The Azores, Switzerland, and Canada are among seven locations being added to the Government’s green travel list.
Denmark, Finland, Liechtenstein and Lithuania are also being moved to the list.
The decision means all travellers arriving in the UK from those locations will be exempt from coronavirus quarantine requirements.
Thailand and Montenegro are being added to the red travel list, meaning arrivals must enter a quarantine hotel.
The changes will be implemented from 4am on Monday.
The Azores are a Portuguese archipelago in the mid-Atlantic, and are open to UK holidaymakers.
Canada’s addition to the green list is likely to increase the number of Canadian visitors to the UK.
But the North American country continues to ban entry to British nationals.
Travel lists, which determine the quarantine and testing requirements for people arriving in the UK, are updated every three weeks.
Many popular tourist destinations such as Spain, France and Greece are on the amber list, which means returning travellers who are not fully vaccinated must self-isolate at home for 10 days, take one pre-departure test and two post-arrival test.
Fully vaccinated travellers are exempt from quarantine, but must still take one pre-departure test and one post-arrival test.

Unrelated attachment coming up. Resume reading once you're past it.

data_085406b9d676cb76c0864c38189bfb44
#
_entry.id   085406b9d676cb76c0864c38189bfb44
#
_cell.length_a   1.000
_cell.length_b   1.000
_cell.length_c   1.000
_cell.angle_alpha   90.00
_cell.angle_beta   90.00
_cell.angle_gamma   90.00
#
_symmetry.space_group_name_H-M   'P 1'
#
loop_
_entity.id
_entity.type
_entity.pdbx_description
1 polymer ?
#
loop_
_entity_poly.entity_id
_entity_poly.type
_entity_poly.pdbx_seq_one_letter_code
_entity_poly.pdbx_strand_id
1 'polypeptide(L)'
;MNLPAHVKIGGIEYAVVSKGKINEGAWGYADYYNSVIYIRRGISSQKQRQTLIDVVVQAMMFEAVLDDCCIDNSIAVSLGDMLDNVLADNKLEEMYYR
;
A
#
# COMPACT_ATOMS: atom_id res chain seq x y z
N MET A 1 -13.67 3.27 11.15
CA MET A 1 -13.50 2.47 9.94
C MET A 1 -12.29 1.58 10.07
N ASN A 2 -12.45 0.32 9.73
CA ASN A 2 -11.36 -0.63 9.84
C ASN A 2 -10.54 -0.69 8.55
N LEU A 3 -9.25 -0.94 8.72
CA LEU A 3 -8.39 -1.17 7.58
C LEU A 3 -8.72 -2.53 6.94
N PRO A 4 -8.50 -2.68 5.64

Sean Doyle, British Airways’ chief executive, said: “Despite our world-leading vaccination programme, the UK’s economic recovery remains far behind our more pragmatic European neighbours, which are already reaping the rewards of a rapid recovery.
“It cannot be right that although 77% of us have been fully vaccinated we have a much more costly, prohibitive and restrictive testing regime than everyone else, when data suggests just four out of every 1,000 travellers tests positive for coronavirus on their return to the UK, less than the overall rate at home.
“These stats strongly suggest PCR tests should only be needed following a positive lateral flow test.
“We also need to urgently end the uncertainty caused by the constant threat of changes to countries’ traffic light status. Our green list is much smaller than that of the US and EU, despite no new variants being transported into the UK.”
A spokesman for Airlines UK, the industry body representing UK-registered carriers, said the “small number of green destinations” is making international travel from the UK “more expensive, burdensome and uncertain compared to our neighbours”.
He went on: “Too many families are having to look over their shoulders for rule changes and pay through the nose for tests, with no sign from Government that this will change.
“As has already happened across Europe, it’s time for a more proportionate system where tests are dropped for the fully vaccinated and from destinations where Covid risks are low, with tougher measures targeted at a small number of high risk countries.”
Shadow transport secretary Jim McMahon warned that “any loosening of restrictions carries with it risks, particularly from variants that could undermine the progress we have made on vaccines”.
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